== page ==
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Suppose that we have numbers between $1$ and $1000$ in a binary search tree and want to search for the number $363$. Which of the following sequences could not be the sequences of nodes examined

a) 924,220,911,244,898,258,362,363$

b) 925,202,911,240,912,245,363

c) 2,399,387,219,266,382,381,278,363

d) 935,278,347,621,299,392,358,363

e) 925, 202, 911, 240, 912, 245, 363

I know that $d$ and $e$ are not valid sequences, my professor told us so. I know it has something to do the range between jumping from node to node, which has something to do with the following property of BST's

Let $x$ be a node in a binary search tree. If $y$ is a node in the left subtree of $x$, then $y.key \leq x.key$. If $y$ is a node in the right subtree of $x$, then $y.key \geq x.key$.

I just don't see it, been trying to simulate the path sequence with no clear breakthrough.

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Actually the test is quite easy. If you consider the subsequence of numbers greater than the final number $363$, this sequence is supposed to decrease.

Thus, in the case of $e: 925, 202, 911, 240, 912, 245, 363$, the subsequence is $925, 911, 912, 363$ and we see the problem.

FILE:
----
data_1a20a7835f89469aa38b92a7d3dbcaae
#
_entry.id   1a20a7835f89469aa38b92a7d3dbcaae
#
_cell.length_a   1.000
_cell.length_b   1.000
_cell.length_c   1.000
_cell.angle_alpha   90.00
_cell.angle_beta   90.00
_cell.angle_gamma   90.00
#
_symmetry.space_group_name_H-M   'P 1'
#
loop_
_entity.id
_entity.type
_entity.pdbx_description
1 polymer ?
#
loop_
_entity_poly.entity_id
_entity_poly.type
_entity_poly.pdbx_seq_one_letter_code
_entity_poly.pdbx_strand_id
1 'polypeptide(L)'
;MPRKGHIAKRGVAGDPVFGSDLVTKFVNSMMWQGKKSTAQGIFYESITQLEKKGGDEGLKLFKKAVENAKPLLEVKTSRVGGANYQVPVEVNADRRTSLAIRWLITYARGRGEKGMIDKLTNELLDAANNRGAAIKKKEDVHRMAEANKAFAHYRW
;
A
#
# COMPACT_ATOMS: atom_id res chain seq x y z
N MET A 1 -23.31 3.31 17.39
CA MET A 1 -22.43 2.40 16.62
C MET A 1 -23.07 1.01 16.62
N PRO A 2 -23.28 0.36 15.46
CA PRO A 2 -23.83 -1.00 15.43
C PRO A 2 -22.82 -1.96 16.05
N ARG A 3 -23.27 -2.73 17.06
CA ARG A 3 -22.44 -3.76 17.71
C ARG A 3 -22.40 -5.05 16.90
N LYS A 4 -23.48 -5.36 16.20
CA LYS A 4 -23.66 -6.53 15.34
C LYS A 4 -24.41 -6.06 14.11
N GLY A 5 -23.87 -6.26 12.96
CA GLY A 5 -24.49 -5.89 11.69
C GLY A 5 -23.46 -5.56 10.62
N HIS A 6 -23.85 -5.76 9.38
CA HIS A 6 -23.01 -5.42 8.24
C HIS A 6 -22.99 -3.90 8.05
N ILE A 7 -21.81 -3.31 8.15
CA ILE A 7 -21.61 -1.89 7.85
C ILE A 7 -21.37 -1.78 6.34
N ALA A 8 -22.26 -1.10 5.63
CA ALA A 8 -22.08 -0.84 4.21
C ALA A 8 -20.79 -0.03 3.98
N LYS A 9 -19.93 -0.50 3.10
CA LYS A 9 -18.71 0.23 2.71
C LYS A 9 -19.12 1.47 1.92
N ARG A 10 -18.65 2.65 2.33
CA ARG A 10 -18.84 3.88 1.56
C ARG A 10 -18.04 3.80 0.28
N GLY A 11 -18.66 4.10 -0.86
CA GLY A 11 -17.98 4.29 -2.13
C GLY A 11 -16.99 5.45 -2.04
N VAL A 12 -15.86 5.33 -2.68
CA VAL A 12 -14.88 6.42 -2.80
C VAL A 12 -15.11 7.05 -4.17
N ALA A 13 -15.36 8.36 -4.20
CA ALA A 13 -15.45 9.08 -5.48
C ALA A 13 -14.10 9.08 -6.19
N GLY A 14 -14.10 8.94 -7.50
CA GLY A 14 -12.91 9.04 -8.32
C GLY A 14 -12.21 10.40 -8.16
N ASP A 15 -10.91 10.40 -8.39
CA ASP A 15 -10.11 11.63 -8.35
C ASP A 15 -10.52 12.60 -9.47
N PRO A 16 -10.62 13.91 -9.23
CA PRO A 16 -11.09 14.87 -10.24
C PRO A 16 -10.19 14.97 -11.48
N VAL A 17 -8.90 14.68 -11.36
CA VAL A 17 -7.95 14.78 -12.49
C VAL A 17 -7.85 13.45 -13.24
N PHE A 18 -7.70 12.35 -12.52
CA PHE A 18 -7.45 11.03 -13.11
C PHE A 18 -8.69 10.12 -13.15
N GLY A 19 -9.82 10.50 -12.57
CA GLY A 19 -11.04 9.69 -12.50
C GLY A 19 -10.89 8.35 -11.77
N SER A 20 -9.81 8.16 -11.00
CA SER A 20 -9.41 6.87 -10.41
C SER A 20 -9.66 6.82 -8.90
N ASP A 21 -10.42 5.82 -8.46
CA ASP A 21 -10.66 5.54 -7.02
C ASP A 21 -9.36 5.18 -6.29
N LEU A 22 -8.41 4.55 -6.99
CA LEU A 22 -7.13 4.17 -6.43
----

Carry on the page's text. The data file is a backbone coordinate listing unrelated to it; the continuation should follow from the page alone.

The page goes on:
Why is that so? If we see a number $x$ larger than the target $363$, we are supposed to move to the left subtree of $x$ where all numbers will be smaller than $x$. Thus also all numbers we will see from there will be smaller. As a consequence the numbers larger than $363$ will decrease.

Similarly, the numbers smaller than $363$ will increase. That is why $d$ fails: $278,347,299,358,363$.

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  • $\begingroup$ Awesome, that is a much easier approach. I was trying to complicate my life by testing the ranges between each node which confused me. $\endgroup$ – Squanchinator Dec 6 '17 at 0:27
  • $\begingroup$ Using ranges can also be a solution. After seeing $925,202$ in search of $363$ you know you are in a subtree where all nodes belong to the interval $[202,925]$. Then you see $911$ and you know the interval shrinks to $[202,911]$. Etcetera. If you find a value outside the interval you know the sequences failed the requirements. $\endgroup$ – Hendrik Jan Dec 6 '17 at 14:03

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